Most hotel workers in Hong Kong having to take unpaid leave as occupancy rates take hit from ongoing protests, survey finds

South China Morning Post Dipublikasikan 00.09, 18/09/2019
Most hotel workers in Hong Kong having to take unpaid leave as occupancy rates take hit from ongoing protests, survey finds

Almost eight in 10 hotel workers in Hong Kong have been asked to take unpaid leave as tourist arrivals continue to take a hit following three months of anti-government protests, a survey by a union has found.

Hotel occupancy rates dropped by at least 30 percentage points in August year on year, according to a lawmaker citing official figures.

A survey of workers from more than 40 three- to five-star hotels found that occupancy rates had fallen to as low as 30 per cent on average for the first half of August. Some five-star hotels had seen occupancy rates of little more than 10 per cent.

Some 77 per cent of staff who responded to the survey by the Hotel, Food and Beverage Employees Association said they had been asked to take between one and three days of unpaid leave, costing them up to HK$3,000 in wages, a drop of 10 per cent in monthly pay. More than two in five respondents said they expected their employers to lay-off staff.

The tourism industry is suffering its worst downturn in more than a decade. Photo: Roy Issa

"The hotel I work at has closed eight floors, almost half of the hotel," a worker told a press conference held by the association on Tuesday.

He said the hotel had stopped hiring temporary workers to save costs. "It's the first time I've seen the manager, who usually wears a suit, washing dishes," he said.

The worker, who did not give his name or hotel, also said many guests had cancelled rooms for China's October 1 "golden week" National Day holiday, leaving them with only 30 per cent of the original bookings.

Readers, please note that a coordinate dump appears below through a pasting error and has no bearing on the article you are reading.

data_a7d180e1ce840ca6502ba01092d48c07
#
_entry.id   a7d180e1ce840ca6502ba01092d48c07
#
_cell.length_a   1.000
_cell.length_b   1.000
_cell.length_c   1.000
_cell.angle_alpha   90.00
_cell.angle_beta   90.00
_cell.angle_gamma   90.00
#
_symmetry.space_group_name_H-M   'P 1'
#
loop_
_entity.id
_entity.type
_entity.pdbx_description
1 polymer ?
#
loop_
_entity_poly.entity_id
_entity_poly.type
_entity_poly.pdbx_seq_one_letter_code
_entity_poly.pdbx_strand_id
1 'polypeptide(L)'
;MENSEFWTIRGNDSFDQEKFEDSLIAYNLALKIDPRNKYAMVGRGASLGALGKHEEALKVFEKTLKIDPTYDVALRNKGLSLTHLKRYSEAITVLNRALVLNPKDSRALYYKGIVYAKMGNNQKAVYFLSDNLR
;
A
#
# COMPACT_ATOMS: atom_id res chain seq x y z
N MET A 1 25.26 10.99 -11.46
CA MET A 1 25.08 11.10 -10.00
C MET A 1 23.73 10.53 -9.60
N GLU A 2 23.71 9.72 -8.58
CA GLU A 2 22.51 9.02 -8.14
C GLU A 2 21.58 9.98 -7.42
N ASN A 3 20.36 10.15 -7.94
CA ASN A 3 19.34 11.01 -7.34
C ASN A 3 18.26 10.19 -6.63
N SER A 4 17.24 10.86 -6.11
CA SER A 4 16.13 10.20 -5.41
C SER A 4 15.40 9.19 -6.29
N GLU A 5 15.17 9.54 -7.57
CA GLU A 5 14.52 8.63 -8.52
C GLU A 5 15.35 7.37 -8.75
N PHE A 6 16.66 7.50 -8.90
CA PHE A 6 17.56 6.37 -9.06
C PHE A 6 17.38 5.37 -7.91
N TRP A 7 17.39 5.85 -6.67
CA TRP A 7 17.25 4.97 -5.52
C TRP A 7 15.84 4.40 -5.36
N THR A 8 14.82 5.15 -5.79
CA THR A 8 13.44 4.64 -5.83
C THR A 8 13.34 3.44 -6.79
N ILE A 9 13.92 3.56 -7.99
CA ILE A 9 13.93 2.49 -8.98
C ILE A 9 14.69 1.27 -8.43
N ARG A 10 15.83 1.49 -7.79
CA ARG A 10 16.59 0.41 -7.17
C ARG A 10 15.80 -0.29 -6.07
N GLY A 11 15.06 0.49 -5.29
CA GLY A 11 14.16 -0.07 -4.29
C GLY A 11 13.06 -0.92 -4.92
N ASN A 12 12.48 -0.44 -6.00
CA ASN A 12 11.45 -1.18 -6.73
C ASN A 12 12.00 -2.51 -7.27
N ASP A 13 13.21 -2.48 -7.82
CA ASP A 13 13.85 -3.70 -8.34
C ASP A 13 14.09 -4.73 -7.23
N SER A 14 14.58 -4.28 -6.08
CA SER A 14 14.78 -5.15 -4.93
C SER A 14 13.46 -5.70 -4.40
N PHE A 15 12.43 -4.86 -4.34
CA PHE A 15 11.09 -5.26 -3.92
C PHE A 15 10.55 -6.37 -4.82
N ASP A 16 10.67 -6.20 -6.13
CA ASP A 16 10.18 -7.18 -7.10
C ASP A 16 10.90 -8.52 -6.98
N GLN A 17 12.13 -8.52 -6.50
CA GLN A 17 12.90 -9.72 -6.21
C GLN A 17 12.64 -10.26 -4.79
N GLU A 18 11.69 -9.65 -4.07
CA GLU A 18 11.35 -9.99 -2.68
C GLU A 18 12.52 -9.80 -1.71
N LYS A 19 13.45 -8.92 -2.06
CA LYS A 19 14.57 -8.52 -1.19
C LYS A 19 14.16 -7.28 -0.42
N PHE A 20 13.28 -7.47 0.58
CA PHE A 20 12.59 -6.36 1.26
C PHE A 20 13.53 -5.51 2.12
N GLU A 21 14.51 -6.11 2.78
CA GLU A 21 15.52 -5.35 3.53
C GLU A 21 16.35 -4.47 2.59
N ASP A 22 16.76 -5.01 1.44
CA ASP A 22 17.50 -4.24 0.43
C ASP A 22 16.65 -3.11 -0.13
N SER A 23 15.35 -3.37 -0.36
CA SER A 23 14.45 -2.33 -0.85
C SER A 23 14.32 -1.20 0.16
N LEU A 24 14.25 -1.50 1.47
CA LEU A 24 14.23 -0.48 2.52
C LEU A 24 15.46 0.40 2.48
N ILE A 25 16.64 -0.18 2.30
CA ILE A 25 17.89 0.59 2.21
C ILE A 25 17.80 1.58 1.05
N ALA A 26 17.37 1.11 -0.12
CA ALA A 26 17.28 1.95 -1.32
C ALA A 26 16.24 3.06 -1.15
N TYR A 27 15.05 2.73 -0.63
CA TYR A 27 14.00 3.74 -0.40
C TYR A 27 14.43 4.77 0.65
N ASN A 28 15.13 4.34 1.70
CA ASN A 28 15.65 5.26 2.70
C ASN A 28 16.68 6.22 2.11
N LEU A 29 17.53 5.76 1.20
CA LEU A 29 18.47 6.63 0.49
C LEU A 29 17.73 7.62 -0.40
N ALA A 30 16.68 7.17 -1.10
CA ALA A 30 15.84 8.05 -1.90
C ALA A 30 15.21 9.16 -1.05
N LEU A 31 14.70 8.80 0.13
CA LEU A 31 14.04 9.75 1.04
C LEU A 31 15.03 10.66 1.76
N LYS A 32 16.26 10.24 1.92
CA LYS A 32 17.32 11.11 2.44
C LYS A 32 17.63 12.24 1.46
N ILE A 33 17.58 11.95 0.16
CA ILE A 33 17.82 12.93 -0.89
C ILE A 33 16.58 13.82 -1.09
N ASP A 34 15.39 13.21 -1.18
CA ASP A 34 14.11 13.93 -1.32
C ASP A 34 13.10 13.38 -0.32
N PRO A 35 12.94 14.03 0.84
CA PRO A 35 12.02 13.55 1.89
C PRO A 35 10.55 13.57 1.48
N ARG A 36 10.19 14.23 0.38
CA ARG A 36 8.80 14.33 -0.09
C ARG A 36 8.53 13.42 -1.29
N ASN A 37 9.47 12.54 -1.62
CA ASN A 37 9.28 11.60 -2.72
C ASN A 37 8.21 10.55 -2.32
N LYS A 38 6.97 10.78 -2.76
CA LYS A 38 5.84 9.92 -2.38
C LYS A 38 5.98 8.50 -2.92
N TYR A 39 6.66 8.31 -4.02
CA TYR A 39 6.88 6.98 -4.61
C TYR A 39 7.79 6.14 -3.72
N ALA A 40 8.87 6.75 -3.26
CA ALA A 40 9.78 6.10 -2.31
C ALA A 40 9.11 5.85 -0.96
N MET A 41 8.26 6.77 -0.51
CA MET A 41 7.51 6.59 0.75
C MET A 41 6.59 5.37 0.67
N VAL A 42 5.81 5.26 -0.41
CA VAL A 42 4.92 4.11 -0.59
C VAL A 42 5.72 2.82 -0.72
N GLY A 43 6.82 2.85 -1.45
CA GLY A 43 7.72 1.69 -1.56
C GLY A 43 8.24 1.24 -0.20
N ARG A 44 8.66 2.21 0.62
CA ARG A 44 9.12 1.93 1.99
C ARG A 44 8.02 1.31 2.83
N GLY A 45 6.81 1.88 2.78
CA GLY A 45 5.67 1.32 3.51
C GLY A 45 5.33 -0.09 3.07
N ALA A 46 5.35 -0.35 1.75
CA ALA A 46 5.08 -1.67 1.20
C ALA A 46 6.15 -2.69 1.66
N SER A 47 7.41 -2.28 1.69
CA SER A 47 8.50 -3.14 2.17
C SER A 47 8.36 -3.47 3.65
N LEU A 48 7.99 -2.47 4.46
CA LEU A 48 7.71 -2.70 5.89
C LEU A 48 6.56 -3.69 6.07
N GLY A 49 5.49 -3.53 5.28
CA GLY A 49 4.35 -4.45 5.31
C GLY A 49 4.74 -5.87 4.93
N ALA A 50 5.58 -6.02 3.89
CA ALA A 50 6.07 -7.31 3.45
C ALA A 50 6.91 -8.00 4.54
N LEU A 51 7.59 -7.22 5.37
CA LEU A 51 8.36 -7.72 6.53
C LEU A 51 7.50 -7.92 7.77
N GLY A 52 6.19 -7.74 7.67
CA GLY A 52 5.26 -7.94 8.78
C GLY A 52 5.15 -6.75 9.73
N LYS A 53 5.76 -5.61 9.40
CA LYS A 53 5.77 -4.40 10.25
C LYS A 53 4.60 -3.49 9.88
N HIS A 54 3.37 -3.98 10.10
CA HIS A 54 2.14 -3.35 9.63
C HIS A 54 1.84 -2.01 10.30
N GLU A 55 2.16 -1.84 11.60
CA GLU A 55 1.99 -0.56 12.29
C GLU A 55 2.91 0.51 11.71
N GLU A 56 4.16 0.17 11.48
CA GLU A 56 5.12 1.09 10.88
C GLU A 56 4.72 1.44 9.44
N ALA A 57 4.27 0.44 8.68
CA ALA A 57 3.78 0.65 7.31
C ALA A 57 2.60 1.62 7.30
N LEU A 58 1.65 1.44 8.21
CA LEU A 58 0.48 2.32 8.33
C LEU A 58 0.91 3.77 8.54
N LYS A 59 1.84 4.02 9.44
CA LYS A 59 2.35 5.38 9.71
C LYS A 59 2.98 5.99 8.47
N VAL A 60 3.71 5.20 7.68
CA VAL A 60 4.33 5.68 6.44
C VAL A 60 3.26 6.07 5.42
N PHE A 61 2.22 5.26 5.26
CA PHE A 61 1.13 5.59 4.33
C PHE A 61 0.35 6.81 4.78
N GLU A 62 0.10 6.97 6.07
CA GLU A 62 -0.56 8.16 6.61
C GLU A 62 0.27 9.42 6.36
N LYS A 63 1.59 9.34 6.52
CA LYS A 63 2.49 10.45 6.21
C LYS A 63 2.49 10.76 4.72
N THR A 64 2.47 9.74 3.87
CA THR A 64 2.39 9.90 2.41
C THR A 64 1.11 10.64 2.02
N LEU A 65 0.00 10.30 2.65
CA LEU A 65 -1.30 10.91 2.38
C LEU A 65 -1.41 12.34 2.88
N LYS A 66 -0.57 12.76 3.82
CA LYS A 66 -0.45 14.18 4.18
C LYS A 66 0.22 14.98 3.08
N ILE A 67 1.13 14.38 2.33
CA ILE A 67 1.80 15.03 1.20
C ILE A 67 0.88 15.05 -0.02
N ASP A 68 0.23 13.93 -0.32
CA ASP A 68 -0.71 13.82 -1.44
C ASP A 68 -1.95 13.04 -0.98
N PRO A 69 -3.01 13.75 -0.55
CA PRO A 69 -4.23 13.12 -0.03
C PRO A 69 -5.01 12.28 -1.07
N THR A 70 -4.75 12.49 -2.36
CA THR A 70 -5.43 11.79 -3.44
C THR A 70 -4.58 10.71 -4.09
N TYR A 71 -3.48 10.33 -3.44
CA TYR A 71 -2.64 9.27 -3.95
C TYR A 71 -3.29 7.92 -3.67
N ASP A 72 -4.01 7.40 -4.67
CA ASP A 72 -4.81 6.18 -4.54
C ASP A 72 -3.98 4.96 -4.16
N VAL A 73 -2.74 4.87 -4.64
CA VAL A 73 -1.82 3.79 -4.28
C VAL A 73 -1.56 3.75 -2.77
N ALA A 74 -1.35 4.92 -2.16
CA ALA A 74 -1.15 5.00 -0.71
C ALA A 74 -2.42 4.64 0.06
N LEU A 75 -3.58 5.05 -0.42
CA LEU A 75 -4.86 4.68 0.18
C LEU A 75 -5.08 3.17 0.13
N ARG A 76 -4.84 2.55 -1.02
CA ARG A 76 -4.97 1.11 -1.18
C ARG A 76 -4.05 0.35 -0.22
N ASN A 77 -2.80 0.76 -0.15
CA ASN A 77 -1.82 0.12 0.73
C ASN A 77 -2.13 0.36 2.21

The tourism industry has suffered its worst downturn in more than a decade, with visitor arrivals falling 40 per cent in August from the same period last year. The drop is the biggest year-on-year monthly decline since 2003 - when the city was hit by an outbreak of Severe acute respiratory syndrome (Sars) - and follows a 5 per cent fall in July.

Hong Kong's anti-government protests, triggered by a controversial, now-shelved extradition bill, have entered their 15th week and show no signs of easing.

In August, protesters forced the closure of the city's airport for two straight days, a move which lawmaker Yiu Si-wing said had caused a significant impact to Hong Kong's tourism industry.

The employee association received 438 responses to its survey, with 85 per cent of respondents being permanent employees and the rest temporary workers.

Official figures from Yiu, who represents the tourism sector in the legislature, put hotel occupancy rates at 60 per cent in August down from 90 per cent for the same month last year.

It's the first time I've seen the manager, who usually wears a suit, washing dishesHotel worker

"If violent clashes continue into September, a tourism low season, I estimate hotels' occupancy rate could drop to 50 per cent, and to less than 30 per cent for smaller guest houses, which will lose out as customers will choose hotels which have offered discounts," Yiu said.

"The best thing the government can do now is to soothe tensions. If the protests drag on and hotels cannot cover operating costs, they will start lay-offs by the end of the year."

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